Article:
Panama City News-Herald from Panama City, Florida on February 18, 1973 · Page 23
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Panama City News-Herald from Panama City, Florida · Page 23

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Panama City, Florida
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Sunday, February 18, 1973
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Page 23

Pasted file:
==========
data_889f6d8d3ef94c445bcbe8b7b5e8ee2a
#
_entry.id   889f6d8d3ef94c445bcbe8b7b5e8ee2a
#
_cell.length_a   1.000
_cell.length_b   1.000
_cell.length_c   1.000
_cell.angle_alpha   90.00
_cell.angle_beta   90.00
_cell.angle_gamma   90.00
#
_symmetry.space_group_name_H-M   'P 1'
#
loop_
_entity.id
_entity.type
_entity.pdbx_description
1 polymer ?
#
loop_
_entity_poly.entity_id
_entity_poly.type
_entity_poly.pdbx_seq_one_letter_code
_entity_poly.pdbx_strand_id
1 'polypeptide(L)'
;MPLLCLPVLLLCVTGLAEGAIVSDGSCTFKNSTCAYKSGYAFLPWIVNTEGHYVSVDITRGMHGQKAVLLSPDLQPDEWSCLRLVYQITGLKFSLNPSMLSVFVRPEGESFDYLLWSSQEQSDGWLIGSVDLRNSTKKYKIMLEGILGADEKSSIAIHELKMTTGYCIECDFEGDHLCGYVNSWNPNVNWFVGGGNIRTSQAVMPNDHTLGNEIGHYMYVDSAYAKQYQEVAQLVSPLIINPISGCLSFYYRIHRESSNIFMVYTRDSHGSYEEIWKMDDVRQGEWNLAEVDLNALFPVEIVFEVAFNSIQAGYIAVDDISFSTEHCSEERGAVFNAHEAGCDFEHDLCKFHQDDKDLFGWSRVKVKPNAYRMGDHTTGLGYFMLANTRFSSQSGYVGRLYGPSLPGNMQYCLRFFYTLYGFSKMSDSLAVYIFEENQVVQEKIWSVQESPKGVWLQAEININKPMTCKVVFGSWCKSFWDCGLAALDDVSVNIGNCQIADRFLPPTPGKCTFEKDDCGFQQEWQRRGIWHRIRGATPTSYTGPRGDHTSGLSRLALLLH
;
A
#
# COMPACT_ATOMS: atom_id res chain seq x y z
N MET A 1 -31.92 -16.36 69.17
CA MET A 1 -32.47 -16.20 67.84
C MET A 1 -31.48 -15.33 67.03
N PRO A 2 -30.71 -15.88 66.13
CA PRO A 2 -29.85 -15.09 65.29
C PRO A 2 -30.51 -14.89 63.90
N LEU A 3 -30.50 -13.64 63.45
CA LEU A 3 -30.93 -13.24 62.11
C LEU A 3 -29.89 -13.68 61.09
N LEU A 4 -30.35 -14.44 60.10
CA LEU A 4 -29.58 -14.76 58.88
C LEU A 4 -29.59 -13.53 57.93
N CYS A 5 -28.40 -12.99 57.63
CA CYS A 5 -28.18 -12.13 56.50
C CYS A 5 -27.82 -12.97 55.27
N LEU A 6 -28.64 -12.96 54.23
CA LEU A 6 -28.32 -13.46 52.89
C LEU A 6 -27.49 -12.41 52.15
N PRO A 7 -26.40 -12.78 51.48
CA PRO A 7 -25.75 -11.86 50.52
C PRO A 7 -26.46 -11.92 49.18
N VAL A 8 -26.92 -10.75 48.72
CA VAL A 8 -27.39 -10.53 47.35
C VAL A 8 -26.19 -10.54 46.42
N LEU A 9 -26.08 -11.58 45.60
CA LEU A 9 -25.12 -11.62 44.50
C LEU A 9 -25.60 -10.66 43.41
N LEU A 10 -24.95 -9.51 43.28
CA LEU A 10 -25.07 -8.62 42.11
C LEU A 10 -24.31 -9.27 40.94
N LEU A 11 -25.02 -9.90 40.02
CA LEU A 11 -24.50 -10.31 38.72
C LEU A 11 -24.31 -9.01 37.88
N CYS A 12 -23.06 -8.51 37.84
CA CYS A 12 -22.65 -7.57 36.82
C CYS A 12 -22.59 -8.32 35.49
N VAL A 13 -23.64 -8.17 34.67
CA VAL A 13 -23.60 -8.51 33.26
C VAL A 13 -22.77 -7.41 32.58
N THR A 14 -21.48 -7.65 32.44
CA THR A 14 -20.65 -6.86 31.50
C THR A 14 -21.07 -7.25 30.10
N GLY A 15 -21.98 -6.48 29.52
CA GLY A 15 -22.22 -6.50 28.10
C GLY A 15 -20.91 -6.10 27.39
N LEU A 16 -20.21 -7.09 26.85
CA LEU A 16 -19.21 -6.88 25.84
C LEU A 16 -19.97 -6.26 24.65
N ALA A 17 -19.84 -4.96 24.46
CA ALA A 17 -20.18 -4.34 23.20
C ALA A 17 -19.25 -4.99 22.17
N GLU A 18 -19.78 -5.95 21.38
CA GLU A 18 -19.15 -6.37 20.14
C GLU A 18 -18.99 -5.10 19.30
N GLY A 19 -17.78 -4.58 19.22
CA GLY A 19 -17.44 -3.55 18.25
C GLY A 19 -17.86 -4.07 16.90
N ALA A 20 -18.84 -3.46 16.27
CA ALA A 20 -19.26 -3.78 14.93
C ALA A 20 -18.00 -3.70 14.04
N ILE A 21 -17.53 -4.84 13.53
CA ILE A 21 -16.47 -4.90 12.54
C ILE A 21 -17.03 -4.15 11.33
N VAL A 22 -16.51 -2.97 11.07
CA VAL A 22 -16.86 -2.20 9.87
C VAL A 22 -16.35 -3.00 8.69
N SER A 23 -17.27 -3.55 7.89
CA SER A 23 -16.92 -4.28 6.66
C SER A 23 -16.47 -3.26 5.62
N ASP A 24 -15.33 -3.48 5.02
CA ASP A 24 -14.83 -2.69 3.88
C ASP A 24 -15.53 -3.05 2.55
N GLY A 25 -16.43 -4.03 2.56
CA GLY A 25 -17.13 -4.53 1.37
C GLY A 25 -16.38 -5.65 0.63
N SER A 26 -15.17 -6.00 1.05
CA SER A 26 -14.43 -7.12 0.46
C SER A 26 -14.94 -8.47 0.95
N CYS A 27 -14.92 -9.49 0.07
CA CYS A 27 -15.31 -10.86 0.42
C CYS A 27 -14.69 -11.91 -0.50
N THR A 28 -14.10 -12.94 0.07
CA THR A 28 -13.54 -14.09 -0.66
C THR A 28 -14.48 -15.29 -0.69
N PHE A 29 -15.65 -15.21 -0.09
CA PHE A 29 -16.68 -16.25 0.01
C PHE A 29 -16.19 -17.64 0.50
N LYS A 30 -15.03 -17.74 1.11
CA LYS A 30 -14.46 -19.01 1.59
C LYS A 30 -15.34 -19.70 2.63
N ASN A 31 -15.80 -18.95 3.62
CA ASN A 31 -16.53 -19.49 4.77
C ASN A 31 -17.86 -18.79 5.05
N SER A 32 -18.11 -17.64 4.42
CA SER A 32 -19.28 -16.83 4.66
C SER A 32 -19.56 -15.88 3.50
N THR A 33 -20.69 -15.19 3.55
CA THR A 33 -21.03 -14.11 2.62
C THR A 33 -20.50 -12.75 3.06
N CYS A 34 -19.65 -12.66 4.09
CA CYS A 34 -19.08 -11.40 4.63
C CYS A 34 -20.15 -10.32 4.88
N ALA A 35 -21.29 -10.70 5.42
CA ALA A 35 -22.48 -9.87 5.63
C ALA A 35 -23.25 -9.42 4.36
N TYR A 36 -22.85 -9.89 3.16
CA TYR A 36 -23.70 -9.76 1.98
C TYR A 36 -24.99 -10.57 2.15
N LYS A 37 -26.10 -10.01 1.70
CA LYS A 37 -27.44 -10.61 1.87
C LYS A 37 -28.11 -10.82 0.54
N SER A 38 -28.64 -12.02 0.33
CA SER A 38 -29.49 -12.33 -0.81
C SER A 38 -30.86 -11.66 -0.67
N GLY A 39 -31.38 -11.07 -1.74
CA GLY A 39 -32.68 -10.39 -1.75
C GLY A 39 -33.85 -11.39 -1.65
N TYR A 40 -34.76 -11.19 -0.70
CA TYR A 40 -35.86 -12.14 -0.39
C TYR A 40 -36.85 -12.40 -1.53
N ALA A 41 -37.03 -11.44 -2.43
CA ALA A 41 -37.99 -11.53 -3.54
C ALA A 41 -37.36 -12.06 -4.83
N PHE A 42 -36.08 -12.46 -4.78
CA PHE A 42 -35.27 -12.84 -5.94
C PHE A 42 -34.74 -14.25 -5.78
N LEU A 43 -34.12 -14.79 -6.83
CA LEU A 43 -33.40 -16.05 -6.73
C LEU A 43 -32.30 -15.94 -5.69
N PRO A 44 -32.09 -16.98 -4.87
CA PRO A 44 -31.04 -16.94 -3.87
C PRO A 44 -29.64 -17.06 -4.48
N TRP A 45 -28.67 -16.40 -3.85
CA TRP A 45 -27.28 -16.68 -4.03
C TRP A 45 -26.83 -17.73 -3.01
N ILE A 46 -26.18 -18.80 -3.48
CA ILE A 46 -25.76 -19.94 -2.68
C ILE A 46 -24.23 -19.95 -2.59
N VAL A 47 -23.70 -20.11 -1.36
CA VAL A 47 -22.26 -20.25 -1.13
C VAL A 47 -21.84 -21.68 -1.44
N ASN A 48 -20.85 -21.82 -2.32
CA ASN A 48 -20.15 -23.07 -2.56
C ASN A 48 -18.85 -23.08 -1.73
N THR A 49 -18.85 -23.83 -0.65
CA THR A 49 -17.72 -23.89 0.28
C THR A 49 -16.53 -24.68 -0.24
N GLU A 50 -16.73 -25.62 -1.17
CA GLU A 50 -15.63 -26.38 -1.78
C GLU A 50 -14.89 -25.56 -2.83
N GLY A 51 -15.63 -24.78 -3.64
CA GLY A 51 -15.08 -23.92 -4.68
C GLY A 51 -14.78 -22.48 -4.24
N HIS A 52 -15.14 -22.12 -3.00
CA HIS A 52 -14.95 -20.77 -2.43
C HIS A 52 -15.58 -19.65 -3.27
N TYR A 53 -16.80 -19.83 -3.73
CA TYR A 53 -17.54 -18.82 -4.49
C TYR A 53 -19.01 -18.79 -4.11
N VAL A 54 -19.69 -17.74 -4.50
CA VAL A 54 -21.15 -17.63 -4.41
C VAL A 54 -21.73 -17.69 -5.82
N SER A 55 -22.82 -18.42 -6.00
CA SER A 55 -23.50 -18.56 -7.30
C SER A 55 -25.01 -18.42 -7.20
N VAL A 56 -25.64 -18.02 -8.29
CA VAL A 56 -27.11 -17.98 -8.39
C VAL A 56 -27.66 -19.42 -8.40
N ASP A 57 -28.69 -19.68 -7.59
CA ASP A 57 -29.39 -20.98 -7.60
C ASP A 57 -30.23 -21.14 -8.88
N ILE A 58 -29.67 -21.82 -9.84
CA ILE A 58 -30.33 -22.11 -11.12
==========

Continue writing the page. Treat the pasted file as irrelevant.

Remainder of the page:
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NriAVS -HERALD, Panama City, Fla., Sunday, February 18, 1973 Page 70 PENALTY DEER — Walton County Judge Joe D. Trotman, DeFuniak Springs (in business suit), looks on as one of three penalty deer are released in nortli Walton County. From left, others are Wildlife Officers of the Game and Fresh Water Fish Commission Donald E. Barber, Niceville, Jessie A. Carter, DeFuniak Springs, and Joseph C. Graff, Jr., Freeport, and Joe Cromartie, soil conservation service, DeFuniak Springs. The deer were ordered replaced by violators sentenced and fined by Judge Trotman, and also required to provide $150 for each deer taken illegally. IN CHOCTAWHATCHEE Gar Is Problem Major concerns voiced by local citizens present in a public meeting held in Freeport last week by the Game and Fresh Water Fish Commission were heavy populations of gar in Choctawhatchee River, and a desire for a stream survey to determine game fish populations in the river. Joe Blanchard, Tallahassee, statewide fish management coordinator for the Commission, directed the meeting. Approximately 60 citizens, camp operators, sports and commercial fishermen and others, were present. After much discussion about gar, Blanchard made several announcements. He said steps would be taken by the commission to collect quantities of ear to be orocessed Sessions Set On Game, Fish sportsmen who desire to sound off about hunting and fishing may do so at meetings slated by the Florida Game and Fresh Water Fish Commission. Meeting dates are: Feb. 20. Pensacola; 21, Crestview; 22, Port St. Joe; 27, Apalachicola; 28, Quincy; March 1, Crawfordville. Fishermen and hunters are invited to attend and give their opinions on matters relating to wildlife conservation in the state. NO SUPER PERFORMANCES Olympic Invitational Proves Disappointing (as a sample) as fish meal by an interested rendering plant; and that other gar would be collected (also as a sample) for processing by a fish food plant. He explained that both firms are unfamiliar with the gar for the purposes intended, and that the gar collected will be used to determine costs of production, and to determine the quality and acceptance of the product after it is produced satisfactorily. Methods of collecting the gar as yet are not fully determined. Blanchard also assured those present that survey and sampling of game fish populations in the river will be made during the year ahead. Complaints of unlawful operation of boats, particularly as relates to high speeds, were voiced. Closer surveillance of boating operations was requested by those present. Blanchard closed che discussion by announcing that the commission has requested the corps of engineers to mechanically remove approximately 200 designated snags or ob.structions in the river. He said the request I provides that removal of the obstructions will be carried out in- der supervision of commission personnel. NEW YORK (UPI) - The color was there in the presence of Herb Washington's baby-blue jump suit and Steve Smith's suspendered red paisley sweat pants. But the record-shattering performances which the 5th U.S. Olympic Track and Field Meet had promised were nowhere to be found Friday night as the disappointed 12 ,903 fans who left Madison Square Garden were mostly talking of next week's AAU championships, the Olympic Invitational already forgotten. Smith, who became the first man in history to clear 18 feet indoors in the pole vault here last month, could do no better than 17-1/2 3-4, despite having added suspenders to his multicolored paisley sweatsuit. "I'm very disappointed to let down the New York fans," Smith said almost in tears after missing three times at 18-1. "My problem tonight was the pole. But tomorrow night in San Diego I'm going to use a stiffer pole—even if I don't clear a height. These fans have been unbelievably great to me here. Thev really are knowledable about the pole vault. "Actually, I couldn't care less about the AAU meet next week except for the fact that it's here. I'm going to do everything I can to do better for these people." Washington was at least closer to form, winning his fifth indoor sprint in as many starts this season. The Michigan State senior, who ho[es to catch on with the Baltimore Colts as a wide receiev°r next Fall, racjd. year home first in the 50-meter dash,hope in a time of 5.6 seconds. But he wouldn't reveal the tailor who designed his baby-blue one-pice jump suit which immediately grabbed the crowd's atention. in only quality meets. I to wind up the indoor season unbeaten in the AAUs." Kenya's Mike Bolt, who was supposed to set a world indoor best time for the 1,000 meters, was far off that mark of 2:20.4 "Next week I'm having a red iset by Tom Von Ruden in 1971. and blue one made with flowers - Boit did lead from start to all over it," V/ashington said, ifinish in edging Brian McEh'oy "And I'm giving one to Haselyjof Villanova in 2:21.4 but the Crawford (who finished second crowd was far from stirred Friday night> too. "Meanwhile, you'll note that I've won five out of five this despite race. Other the closeness of the disappointments were :46.4 Ethiopia's Hailu Kbba's winning time for the rrietei's (nowhero even near the meet record of 3:44) and the easy 500-meter win by Beaufort Brown in the 500 meters. Brown, clearly the class of the middle distance sprinters this year, was supposed to be pushed by the "chairman of the boards," Martin McGrady but instead coasted home in a comparatively slow 1:03.5 as McGrady never . challenged after the second lap. Even Rod Milburn, the 1,500lOlympic high hurdles champion and holder of various and sundry world records for the event (depending on what distance you want), was slower than usual. Milburn won the 55- meter hurdles in 7.0 but looked sluggish in doing so. ("I lolt like someone was tugging at my shorts midway down the runway," he said afterward). Meet Director Jesse Abramson, while not seeing his hoped- for slew of world records, did however get one bit of satisfaction. That was the singing of the national anthem which Abramson had nearly scratched from the program before cries of outrage caused its restoration. Ethel Ennls, who also sang for President Nixon 's inauguration, got the loudest ovation of the night after belting out her soul version of the anthem. Even Francis Scott Key would've applauded for that. Girl Tennis In Pensacola Bay High's girls' tennis team, 3-C for the season, will lay at Gonzalez Tate Wednesday. Rutherford girls, now 1-2, will go to Pensacola Woodham for a Wednesday match. EM •liiikcpnMikMl West Park St., Baptist Church SHHdaySdM«l9 :45 A.M. Sunday Warship 11 :00 A.M. IV2 BLOCK WEST OFPOSTOIflCE Mi .t63.S«46 or 763-7774 Howard Parker Coll Issued All l-'oys 8 to 12 w ishing to jilay in the Howard Parker Little League or its farm system may report to the ball field behind Lucille Moore School at 5 p.m. during rlie wetk b-;>?inning Mon- ORV. B'lys who live west cf Frankford Avenue and north of I nth Strent are eligiblo 10 play in th's ip.-gue. Birtl: certificates will be needed avid a registration insurance it-' of $2.00 will be cnaiped. Moody's Rise Amazes Buddy BILOXI, Miss. (UPI) - Col. George R. Hall of Hattiesburg, just out of a North Vietnamese prison camp, couldn't believe one of his old Air Force golfing rivals had made the big time on the pro tour. "He told his debriefing officer that one of the surprises he had when he returned was that a former intra-service rival, Orville Moody, was no longer a sergeant and was the National Open champion," said Ma.j. Dave Pellow, a Defense Department spokesman at Keesler Air Force Base. "Col. Hall was one of the top golfers in the Air Force," said Pellow. "He was surprised that Sgt. Moody, whom he competed against in service rivalries, was out of the service and one of the leading money winners" on the Professional Golfers Association tour. The 43-year-old Hall, who spent more than seven years as a POW, has a lot of catching up to do. But he said he used a stick to keep his swing in the groove. Hall arrived at Keesler Thursday night to the greeting of his wife. Patsy, and their three children and was to undergo several days of medical checkups and debriefing. Session Monday Softba On Play Panama City Amateur .Softball Association is now organizing this year's program, and teams interested in competing either in slow or fast pitch are asked to be represented at a meeting Monday at 7 p.m. at Panama City's city hall commission room. Last season 42 teams competed, and several additional teams are expected to compete this year. Since the city recreation department can handle a Come and see in 73 AN EVENING RUSTY with the ' "=>^ HAPPY ^ GOODMAN FAMILY • SAM . IW^ -° ^ mm AARON WI16URN FgW^ IHE HAPPy 600DMAN |m| BAND RsM SISTER' VESTAL MABCHSth-SP^ maximum of only 50, newcomer's are asked to notify the association at once. Plans call for each team to lay two games each week. Games will be played, as heretofore, at the Oakland Terrace Softball complex. Duquesne Five Easy Winner NEW YORK (UPI) — Ruben Montanez, hitting on 15 of 17 field goal attempts from the floor, scored 32 points Saturday to lead Duquesne to a record- setting 127-85 rout of St. Peter's in the first game of a college baske'ball doubleheader. Sixth-ranked North Carolina met Florida State in the nationally t e I e v ise d second game. Montanez, a 6-2 senior guard, hit on 11 of 1,3 field goal attempts and scored 22 points in the first half as Duquesne built a 57-38 lead. Most of his points came on short jumpers and layups off fast breaks as Duquesne turned 17 Peacock turnovers into many easy baskets. PURDUE WINS EAST LANSING, Mich. (UPI) — Purdue stopped a late Michigan State rally to edge the Spartans 88-84 Saturday in the Big Ten televised basketball game of the week. LOUISVILLE VICTOR PEORIA, 111. 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